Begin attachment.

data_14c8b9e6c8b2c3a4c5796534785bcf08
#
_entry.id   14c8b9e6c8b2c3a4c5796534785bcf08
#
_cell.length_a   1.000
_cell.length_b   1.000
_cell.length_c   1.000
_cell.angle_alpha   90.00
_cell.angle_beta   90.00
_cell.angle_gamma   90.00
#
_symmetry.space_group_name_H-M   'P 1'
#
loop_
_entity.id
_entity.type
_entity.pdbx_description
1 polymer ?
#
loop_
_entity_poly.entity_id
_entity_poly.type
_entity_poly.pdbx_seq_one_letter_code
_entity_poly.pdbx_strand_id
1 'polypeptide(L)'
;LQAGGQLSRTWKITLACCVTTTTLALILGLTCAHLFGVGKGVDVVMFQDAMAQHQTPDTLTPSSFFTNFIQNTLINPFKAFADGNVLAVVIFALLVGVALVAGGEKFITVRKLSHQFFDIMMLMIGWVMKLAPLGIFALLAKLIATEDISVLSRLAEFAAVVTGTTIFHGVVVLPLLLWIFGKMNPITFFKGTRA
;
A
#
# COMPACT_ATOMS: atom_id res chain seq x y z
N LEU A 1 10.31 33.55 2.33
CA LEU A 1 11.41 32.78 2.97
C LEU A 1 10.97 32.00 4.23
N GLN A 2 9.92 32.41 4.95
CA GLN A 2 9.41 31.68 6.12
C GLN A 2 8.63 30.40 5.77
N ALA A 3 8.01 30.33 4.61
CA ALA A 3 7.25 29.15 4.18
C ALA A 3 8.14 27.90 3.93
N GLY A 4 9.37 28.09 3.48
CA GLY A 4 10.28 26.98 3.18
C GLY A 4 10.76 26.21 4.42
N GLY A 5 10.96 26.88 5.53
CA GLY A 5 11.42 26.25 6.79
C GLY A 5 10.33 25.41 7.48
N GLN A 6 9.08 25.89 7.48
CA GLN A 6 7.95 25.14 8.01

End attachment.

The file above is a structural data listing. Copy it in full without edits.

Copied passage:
data_14c8b9e6c8b2c3a4c5796534785bcf08
#
_entry.id   14c8b9e6c8b2c3a4c5796534785bcf08
#
_cell.length_a   1.000
_cell.length_b   1.000
_cell.length_c   1.000
_cell.angle_alpha   90.00
_cell.angle_beta   90.00
_cell.angle_gamma   90.00
#
_symmetry.space_group_name_H-M   'P 1'
#
loop_
_entity.id
_entity.type
_entity.pdbx_description
1 polymer ?
#
loop_
_entity_poly.entity_id
_entity_poly.type
_entity_poly.pdbx_seq_one_letter_code
_entity_poly.pdbx_strand_id
1 'polypeptide(L)'
;LQAGGQLSRTWKITLACCVTTTTLALILGLTCAHLFGVGKGVDVVMFQDAMAQHQTPDTLTPSSFFTNFIQNTLINPFKAFADGNVLAVVIFALLVGVALVAGGEKFITVRKLSHQFFDIMMLMIGWVMKLAPLGIFALLAKLIATEDISVLSRLAEFAAVVTGTTIFHGVVVLPLLLWIFGKMNPITFFKGTRA
;
A
#
# COMPACT_ATOMS: atom_id res chain seq x y z
N LEU A 1 10.31 33.55 2.33
CA LEU A 1 11.41 32.78 2.97
C LEU A 1 10.97 32.00 4.23
N GLN A 2 9.92 32.41 4.95
CA GLN A 2 9.41 31.68 6.12
C GLN A 2 8.63 30.40 5.77
N ALA A 3 8.01 30.33 4.61
CA ALA A 3 7.25 29.15 4.18
C ALA A 3 8.14 27.90 3.93
N GLY A 4 9.37 28.09 3.48
CA GLY A 4 10.28 26.98 3.18
C GLY A 4 10.76 26.21 4.42
N GLY A 5 10.96 26.88 5.53
CA GLY A 5 11.42 26.25 6.79
C GLY A 5 10.33 25.41 7.48
N GLN A 6 9.08 25.89 7.48
CA GLN A 6 7.95 25.14 8.01